The US Secret Service has revealed plans for a facial recognition surveillance test at the White House, with the aim of identifying “subjects of interest” who could pose a threat to the President. The document was released in late November, but the American Civil Liberties Union published its existence today. It describes a test that would compare closed-circuit video footage of White House public spaces with a database of images, in this case, with employees who volunteered to be tracked.
The test was scheduled to start on November 19 and end on August 30, 2019. While it is running, the movie footage with a facial match will be saved, then confirmed by human testers, and eventually removed. The document acknowledges that running facial recognition technology on unconscious visitors could be invasive, but notes that the White House compound is already a “highly monitored area” and that people can choose to avoid visits. However, we do not know if the test is actually working. “For safety purposes, we do not comment on the means and methods of how we conduct our security operations,” a spokesman said. The edge.
You are currently looking for employees, but could eventually be used for “topics of interest”
Secret Service agents already receive photos to identify subjects of interest, which could be chosen based on social media posts, media reports, or “concerned citizen reports.” If facial recognition is extended more widely, it will serve as an automated version of that surveillance process.
The ACLU says that the current test appears appropriately narrow, but that it “crosses an important line by opening the door to massive and suspicious scrutiny of Americans on public sidewalks,” such as the path outside the White House. (The program’s technology is supposed to analyze faces up to 20 meters away from the camera.) “Facial recognition is one of the most dangerous biometric elements from a privacy point of view, as it can be easily expanded and abused, even if it is implemented on a large scale. Without people’s knowledge or permission.”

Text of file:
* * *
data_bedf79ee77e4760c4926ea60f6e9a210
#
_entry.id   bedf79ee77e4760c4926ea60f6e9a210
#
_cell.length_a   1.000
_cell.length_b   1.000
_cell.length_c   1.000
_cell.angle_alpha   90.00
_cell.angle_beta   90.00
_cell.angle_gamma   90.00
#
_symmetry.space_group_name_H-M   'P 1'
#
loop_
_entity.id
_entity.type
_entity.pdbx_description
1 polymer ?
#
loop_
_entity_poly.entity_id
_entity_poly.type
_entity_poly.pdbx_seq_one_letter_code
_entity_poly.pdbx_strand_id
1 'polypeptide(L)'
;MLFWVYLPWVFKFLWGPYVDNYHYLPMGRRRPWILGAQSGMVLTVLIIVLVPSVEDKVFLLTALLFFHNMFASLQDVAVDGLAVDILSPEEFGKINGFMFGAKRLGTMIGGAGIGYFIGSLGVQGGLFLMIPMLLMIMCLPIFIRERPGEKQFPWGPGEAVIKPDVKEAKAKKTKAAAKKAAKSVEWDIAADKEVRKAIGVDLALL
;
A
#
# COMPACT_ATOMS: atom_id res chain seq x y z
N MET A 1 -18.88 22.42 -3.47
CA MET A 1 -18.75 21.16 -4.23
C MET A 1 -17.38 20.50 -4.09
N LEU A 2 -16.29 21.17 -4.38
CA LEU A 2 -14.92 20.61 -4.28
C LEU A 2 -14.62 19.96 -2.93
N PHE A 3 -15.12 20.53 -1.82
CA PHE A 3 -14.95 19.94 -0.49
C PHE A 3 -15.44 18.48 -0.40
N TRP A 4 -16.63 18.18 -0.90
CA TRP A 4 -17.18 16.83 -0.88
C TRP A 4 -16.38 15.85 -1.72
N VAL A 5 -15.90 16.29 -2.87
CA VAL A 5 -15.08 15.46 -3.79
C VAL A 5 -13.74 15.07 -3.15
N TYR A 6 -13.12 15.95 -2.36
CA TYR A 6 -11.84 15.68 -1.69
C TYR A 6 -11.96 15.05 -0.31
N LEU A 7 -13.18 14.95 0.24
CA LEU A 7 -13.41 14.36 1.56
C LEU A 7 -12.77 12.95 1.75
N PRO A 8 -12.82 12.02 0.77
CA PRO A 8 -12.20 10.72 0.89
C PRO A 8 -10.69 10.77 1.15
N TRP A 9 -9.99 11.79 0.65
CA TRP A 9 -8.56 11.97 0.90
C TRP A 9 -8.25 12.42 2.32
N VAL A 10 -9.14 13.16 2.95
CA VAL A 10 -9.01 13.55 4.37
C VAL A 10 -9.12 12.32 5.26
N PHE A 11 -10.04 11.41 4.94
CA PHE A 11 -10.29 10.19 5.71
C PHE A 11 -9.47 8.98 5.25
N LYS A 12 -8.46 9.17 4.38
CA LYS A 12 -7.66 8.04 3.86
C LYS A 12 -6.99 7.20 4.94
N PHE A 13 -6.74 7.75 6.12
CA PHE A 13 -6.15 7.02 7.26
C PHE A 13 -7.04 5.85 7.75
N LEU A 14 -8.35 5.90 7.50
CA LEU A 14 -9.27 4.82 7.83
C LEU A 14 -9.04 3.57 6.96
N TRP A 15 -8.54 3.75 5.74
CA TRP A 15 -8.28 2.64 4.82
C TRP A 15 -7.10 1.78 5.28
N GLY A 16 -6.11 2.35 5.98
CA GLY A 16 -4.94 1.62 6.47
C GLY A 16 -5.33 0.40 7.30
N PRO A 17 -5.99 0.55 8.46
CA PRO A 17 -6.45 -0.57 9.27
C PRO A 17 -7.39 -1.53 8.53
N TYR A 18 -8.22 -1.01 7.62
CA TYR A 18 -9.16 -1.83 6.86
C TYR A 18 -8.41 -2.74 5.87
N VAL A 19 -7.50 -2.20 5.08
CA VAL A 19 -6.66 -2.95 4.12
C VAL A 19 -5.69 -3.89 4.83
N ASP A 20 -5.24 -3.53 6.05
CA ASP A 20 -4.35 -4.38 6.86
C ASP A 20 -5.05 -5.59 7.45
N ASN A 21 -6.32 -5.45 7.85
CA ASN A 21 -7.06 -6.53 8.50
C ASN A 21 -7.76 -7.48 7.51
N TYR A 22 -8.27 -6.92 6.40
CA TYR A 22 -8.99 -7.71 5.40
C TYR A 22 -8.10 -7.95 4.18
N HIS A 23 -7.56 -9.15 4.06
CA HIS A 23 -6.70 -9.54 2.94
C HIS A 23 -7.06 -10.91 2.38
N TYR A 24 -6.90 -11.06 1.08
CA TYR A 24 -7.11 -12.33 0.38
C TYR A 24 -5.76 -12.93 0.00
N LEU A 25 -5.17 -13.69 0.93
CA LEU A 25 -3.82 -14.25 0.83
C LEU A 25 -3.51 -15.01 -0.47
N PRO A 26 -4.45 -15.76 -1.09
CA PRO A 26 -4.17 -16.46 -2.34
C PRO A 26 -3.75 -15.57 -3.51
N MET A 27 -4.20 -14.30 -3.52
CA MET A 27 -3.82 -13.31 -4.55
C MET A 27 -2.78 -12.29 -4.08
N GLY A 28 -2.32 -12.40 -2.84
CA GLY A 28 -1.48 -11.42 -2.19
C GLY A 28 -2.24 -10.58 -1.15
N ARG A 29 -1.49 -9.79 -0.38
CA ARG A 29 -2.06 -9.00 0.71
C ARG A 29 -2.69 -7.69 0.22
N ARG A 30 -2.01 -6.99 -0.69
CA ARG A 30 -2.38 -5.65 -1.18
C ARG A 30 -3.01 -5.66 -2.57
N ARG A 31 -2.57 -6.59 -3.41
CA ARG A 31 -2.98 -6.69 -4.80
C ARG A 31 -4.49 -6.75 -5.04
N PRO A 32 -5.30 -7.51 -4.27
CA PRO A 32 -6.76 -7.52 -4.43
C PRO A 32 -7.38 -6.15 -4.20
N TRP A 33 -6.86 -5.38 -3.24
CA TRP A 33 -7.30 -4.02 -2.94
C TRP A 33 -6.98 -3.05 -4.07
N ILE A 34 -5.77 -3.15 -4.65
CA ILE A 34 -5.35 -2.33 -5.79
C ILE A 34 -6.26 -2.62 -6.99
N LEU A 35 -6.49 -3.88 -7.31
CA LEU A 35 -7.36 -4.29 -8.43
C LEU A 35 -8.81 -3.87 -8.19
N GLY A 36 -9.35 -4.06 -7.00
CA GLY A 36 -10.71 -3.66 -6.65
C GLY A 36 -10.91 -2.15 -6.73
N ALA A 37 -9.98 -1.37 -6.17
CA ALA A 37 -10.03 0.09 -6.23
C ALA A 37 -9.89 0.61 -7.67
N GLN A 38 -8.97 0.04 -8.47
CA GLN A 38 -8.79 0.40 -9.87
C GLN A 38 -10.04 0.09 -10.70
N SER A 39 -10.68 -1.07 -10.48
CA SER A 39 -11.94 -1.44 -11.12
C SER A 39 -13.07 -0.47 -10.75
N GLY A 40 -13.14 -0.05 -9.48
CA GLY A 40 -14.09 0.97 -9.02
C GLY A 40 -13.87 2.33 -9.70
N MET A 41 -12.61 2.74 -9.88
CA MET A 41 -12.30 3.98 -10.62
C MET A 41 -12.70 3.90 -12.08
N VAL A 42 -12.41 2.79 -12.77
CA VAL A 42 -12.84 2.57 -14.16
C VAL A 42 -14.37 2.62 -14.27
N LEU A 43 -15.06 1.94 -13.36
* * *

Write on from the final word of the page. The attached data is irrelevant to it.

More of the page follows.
The Department of Homeland Security (where the Secret Service operates) already uses facial recognition to scan passengers on domestic and international flights, and may expand the program to more airports in the US in the coming years. Meanwhile, some police departments have used an Amazon-built facial recognition tool, called Rekognition, to scan camera images in real time against snapshots.
Facial recognition is a powerful tool that can be error prone
These systems can make significant mistakes: A test falsely combined 28 members of Congress with mugshots last year. That’s not necessarily a problem, if the results are corrected by humans later. But if these tools become ubiquitous, it could lead to some people being mistaken (albeit only temporarily) for the wanted criminals.
Lawmakers sent several letters to Amazon requesting information on Rekognition: the most recent, sent last week, cited “serious concerns that this type of product has significant accuracy issues, places disproportionate burdens on communities of color, and could crack down on the will Americans To Exercise Their First Amendment Rights In Public. “
As the ACLU writes, the Secret Service isn’t just tasked with protecting the White House. So if you incorporate facial recognition into your regular defense arsenal, you could end up deploying anywhere a president or vice president travels, making it a big topic even for people who will never visit the White House.
Update 5:20 PM ET: Added Secret Service statement.